A refugee camp in Jordan is the first in the world powered completely through renewable energy. The transition away from gas and diesel to solar power immediately improves the quality of life for the 36,000 people—most from Syria—who call the Azraq refugee camp home.
The power plant began running last month, immediately providing power for refrigerators, televisions, fans and cell phones to residents who had lived for years with little more than small solar powered lanterns.
The solar project, slated for completion in 2018, saves the United Nation’s refugee agency around $1.5 million a year, which will be spent to improve living conditions. The technology is also offering much needed glints of optimism for a place that needs it, and speaks to the promise that green power could have for those castaway from their homelands by war or famine.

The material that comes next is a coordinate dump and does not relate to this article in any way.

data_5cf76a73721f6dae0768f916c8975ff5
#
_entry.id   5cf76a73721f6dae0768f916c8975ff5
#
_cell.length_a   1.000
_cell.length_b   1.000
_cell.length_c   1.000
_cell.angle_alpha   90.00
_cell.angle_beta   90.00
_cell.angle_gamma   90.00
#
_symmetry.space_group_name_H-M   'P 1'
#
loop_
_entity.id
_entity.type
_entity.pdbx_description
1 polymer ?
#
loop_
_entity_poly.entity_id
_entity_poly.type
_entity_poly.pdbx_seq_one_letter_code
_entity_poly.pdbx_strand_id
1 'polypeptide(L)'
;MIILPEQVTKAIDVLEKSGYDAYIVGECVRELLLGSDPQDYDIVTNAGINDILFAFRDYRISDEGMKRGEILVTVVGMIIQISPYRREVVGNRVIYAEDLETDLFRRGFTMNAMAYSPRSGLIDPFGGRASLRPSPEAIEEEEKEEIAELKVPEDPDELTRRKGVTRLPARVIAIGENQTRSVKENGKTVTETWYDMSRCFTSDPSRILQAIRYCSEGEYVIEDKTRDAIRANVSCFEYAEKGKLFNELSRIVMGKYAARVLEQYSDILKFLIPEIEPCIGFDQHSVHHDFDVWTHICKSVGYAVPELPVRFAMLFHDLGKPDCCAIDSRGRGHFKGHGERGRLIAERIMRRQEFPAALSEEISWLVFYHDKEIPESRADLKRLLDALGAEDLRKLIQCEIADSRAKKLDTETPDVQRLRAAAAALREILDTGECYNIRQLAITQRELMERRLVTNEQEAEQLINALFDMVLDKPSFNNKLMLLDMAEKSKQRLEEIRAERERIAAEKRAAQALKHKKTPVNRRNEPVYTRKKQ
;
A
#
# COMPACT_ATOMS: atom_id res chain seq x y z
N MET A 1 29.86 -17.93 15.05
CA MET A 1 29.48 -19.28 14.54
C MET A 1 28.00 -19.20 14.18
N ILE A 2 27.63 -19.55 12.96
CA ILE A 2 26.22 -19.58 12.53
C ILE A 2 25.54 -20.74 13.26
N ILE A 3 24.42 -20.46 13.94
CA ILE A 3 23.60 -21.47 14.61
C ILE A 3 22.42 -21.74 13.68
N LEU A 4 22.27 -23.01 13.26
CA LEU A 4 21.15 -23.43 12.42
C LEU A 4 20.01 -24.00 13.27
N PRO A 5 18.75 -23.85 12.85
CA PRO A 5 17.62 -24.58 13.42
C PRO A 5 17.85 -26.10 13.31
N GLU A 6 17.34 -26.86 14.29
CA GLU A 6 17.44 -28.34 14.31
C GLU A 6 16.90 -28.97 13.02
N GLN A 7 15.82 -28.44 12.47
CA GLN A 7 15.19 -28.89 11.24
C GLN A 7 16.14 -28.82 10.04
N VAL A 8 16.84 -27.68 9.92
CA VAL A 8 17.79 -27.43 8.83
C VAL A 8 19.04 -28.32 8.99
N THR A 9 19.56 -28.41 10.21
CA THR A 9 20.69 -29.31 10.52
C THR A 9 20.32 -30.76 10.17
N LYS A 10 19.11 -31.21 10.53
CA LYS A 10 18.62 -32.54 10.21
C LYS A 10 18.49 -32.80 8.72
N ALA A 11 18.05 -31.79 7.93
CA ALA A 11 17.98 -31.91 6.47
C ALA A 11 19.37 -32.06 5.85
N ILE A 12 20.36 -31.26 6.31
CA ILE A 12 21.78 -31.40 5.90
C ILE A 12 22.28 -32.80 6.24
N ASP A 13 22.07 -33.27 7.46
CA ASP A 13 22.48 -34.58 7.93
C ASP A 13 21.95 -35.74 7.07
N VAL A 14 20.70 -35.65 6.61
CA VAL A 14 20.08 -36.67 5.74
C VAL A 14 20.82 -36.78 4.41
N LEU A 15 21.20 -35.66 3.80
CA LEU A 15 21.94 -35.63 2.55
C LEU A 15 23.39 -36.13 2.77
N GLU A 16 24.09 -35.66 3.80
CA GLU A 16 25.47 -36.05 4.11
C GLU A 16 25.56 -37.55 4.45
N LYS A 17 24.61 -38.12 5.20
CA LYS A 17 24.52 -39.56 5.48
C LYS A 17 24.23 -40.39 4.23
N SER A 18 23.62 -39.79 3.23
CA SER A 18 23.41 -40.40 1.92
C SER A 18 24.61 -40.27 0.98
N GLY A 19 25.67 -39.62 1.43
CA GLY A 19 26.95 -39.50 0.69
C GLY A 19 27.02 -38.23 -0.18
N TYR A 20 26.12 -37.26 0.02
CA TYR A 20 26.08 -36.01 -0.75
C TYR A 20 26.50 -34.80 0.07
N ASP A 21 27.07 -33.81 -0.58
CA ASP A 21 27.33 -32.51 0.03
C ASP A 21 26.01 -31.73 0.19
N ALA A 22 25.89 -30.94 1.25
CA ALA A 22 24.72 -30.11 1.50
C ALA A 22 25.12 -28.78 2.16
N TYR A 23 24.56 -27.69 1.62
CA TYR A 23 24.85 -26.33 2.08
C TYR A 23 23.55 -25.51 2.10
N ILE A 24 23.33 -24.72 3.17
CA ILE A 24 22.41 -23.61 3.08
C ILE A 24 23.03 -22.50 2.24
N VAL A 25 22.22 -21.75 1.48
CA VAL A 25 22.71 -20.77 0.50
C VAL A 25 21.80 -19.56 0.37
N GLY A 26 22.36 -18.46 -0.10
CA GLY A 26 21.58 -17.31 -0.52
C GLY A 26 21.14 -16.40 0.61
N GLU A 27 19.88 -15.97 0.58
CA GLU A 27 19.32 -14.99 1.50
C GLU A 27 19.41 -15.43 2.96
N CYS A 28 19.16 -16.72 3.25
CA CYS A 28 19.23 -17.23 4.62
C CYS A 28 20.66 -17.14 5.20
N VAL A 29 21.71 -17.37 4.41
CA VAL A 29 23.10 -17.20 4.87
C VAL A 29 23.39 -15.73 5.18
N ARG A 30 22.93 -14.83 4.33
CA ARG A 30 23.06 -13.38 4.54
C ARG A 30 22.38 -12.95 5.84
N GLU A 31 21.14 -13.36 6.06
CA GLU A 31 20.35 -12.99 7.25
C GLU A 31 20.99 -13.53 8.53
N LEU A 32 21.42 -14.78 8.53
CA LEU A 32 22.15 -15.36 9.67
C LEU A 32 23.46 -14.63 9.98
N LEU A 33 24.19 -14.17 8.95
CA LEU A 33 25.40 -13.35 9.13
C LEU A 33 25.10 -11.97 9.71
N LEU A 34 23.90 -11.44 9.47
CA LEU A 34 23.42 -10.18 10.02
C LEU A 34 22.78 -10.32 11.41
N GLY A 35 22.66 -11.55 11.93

“Lighting up the camp is not only a symbolic achievement; it provides a safer environment for all camp residents, opens up livelihood opportunities, and gives children the chance to study after dark.” says Kelly Clements, director of the UN refugee agency.
The electricity is free to Azraq camp residents.
The solar farm is a consistent well of power for a people who have spent the last two and a half years with only sporadic access to electricity and other basic necessities. It’s an essential action for the Jordan National Energy Strategy, and its goal of a green economy by 2020. It’s connected to the national grid, and surplus power can be channeled to bolster any community energy needs. The 2-megawatt solar plant already can provide enough power to supply 200 homes. It will be upgraded to 5-megawatts soon.
The task of building the Azraq solar plant was a source of income and pride to the team of over 50 refugees from the camp, who were trained by Jordanian solar company, Mustakbal. Some of the workers will be hired to maintain the plant in the future.